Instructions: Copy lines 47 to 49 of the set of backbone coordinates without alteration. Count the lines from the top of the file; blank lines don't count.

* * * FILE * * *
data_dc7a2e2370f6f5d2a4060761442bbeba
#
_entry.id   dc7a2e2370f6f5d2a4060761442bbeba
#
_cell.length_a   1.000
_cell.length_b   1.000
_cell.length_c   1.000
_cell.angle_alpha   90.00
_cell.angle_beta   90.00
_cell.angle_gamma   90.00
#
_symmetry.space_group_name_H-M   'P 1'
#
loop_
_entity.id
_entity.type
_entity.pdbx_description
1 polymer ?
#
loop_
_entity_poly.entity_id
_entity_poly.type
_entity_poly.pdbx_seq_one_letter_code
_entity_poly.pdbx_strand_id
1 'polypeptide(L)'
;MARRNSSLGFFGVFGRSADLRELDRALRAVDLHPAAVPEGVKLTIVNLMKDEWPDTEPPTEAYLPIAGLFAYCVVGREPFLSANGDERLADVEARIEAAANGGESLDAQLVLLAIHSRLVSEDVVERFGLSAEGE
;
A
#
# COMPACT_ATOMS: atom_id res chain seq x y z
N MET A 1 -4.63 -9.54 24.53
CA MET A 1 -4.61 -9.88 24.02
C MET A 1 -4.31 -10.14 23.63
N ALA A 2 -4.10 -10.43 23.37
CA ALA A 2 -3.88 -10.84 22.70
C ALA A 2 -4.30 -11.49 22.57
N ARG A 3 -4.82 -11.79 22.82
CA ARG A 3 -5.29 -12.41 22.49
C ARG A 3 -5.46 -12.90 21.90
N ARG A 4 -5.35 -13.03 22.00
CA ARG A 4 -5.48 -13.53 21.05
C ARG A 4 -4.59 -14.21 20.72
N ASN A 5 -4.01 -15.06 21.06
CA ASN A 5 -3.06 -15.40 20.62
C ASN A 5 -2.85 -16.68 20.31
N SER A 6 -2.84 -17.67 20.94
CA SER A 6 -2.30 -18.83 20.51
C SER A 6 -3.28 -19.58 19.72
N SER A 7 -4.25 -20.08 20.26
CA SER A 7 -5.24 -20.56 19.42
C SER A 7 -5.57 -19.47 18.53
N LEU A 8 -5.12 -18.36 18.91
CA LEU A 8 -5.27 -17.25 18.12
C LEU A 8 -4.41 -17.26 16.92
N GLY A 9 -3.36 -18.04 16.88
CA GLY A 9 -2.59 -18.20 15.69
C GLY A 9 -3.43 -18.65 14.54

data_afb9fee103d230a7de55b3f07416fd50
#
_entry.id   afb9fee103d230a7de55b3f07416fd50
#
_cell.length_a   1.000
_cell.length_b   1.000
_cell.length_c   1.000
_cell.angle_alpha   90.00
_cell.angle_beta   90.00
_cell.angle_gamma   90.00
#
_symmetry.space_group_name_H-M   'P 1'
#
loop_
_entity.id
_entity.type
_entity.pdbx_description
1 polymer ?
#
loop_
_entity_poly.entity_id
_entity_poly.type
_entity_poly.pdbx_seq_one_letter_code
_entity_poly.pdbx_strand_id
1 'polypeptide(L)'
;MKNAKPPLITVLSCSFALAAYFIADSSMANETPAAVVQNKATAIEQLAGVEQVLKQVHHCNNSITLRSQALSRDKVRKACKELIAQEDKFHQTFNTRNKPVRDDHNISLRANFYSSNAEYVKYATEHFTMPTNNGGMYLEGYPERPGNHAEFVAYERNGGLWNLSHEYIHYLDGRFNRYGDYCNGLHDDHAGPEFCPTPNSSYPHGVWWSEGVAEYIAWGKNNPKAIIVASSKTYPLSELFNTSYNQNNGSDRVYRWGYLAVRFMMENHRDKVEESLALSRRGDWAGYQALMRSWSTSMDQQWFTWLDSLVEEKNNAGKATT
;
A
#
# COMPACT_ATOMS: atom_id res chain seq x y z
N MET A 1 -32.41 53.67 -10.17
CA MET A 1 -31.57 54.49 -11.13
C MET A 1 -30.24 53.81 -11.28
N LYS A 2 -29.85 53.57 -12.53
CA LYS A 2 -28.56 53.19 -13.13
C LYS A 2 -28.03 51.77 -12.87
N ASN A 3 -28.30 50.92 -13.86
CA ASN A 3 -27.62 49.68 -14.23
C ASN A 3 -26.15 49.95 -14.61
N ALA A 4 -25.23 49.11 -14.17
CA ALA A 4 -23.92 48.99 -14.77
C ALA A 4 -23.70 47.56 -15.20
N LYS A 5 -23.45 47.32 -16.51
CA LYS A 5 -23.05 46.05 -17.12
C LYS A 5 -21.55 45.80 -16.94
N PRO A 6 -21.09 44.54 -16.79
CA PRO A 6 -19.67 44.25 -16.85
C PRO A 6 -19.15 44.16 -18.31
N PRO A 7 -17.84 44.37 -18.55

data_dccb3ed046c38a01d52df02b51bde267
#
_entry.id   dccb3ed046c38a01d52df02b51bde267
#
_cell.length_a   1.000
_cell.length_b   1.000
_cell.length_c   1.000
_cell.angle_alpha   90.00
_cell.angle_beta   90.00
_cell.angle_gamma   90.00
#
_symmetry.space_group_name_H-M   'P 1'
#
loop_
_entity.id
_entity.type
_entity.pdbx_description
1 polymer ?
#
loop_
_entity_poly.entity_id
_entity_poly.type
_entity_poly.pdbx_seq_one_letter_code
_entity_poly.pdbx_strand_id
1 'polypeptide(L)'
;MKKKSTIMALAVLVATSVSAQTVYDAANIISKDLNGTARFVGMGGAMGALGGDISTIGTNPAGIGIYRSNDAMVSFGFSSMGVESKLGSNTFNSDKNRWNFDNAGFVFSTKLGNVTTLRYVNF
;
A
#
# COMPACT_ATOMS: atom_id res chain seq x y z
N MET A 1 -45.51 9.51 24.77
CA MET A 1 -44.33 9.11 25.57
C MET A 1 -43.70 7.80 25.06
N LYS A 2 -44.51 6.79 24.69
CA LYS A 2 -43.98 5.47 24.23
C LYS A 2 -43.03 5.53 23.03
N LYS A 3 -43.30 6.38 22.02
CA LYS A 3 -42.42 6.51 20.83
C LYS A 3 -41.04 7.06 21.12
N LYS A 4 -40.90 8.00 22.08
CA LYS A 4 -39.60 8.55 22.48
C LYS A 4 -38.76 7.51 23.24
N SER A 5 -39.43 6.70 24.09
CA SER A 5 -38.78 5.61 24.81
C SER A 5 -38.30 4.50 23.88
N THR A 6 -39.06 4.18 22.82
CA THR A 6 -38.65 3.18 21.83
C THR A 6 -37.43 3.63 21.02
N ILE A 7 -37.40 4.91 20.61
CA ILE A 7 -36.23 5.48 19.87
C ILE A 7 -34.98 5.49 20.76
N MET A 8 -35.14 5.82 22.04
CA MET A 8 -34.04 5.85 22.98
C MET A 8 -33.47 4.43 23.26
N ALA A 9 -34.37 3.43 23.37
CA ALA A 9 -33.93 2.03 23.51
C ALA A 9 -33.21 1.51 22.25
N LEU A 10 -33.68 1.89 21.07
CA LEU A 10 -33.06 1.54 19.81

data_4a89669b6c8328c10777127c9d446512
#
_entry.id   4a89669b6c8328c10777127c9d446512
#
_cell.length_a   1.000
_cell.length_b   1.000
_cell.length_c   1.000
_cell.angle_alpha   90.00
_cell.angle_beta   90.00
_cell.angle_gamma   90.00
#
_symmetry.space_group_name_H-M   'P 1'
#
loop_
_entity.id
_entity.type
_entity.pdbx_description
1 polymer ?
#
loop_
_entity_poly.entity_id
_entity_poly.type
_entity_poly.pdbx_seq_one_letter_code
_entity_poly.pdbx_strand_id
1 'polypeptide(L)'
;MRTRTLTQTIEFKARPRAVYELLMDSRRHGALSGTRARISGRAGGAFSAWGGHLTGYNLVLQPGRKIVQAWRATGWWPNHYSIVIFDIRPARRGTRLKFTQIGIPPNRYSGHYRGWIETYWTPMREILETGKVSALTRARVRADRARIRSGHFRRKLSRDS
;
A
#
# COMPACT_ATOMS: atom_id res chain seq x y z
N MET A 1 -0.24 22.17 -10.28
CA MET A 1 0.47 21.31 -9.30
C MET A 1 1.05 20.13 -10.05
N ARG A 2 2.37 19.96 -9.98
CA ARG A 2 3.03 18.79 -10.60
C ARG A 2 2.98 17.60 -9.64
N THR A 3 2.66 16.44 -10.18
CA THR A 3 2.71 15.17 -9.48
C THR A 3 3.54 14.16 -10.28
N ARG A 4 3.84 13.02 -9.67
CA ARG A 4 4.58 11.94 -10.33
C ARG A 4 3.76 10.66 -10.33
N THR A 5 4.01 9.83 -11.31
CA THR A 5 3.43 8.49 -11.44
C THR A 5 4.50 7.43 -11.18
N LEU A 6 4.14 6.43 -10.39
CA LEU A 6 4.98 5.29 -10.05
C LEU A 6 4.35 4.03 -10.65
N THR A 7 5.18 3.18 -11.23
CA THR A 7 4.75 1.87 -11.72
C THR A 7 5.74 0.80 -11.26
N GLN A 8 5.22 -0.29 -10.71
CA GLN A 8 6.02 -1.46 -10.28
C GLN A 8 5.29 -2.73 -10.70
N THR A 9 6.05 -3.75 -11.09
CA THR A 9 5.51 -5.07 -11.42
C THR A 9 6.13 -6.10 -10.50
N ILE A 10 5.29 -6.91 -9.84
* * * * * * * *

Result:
CA SER A 6 -2.30 -18.83 20.51
C SER A 6 -3.28 -19.58 19.72
N SER A 7 -4.25 -20.08 20.26